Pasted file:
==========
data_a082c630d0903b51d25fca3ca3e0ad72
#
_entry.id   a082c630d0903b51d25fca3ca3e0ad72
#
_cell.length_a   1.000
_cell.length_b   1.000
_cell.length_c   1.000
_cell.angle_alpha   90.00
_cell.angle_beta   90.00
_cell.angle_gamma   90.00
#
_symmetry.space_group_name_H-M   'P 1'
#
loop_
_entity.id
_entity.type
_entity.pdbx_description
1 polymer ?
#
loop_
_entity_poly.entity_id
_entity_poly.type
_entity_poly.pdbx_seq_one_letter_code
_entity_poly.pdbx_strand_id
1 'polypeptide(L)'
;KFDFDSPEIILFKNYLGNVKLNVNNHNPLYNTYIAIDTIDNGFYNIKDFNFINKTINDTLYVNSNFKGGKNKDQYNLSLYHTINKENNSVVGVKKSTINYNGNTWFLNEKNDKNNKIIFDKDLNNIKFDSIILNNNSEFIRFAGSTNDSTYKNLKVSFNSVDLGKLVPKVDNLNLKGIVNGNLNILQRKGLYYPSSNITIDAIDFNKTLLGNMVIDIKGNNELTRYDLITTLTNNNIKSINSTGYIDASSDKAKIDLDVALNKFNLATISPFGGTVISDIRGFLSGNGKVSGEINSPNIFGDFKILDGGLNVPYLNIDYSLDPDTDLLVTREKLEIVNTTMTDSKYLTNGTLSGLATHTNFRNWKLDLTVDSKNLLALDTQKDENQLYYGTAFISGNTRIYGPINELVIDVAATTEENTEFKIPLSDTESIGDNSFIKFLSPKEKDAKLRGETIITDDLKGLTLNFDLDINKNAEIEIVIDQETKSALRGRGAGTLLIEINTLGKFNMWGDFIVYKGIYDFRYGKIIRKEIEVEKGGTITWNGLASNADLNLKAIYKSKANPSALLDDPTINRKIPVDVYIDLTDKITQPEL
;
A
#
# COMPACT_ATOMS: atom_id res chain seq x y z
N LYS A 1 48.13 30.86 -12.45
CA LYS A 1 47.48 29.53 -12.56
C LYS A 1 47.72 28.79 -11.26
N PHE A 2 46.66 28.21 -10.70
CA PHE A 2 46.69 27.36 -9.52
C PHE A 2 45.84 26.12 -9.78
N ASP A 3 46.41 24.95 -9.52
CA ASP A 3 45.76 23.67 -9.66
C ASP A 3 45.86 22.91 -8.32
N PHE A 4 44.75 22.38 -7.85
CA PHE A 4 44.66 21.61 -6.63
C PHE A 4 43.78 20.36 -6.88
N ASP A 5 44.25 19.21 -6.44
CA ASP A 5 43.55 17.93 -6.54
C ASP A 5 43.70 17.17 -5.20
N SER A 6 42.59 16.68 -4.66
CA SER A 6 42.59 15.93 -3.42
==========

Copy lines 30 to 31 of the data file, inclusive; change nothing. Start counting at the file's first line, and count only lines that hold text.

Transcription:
# COMPACT_ATOMS: atom_id res chain seq x y z
N LYS A 1 48.13 30.86 -12.45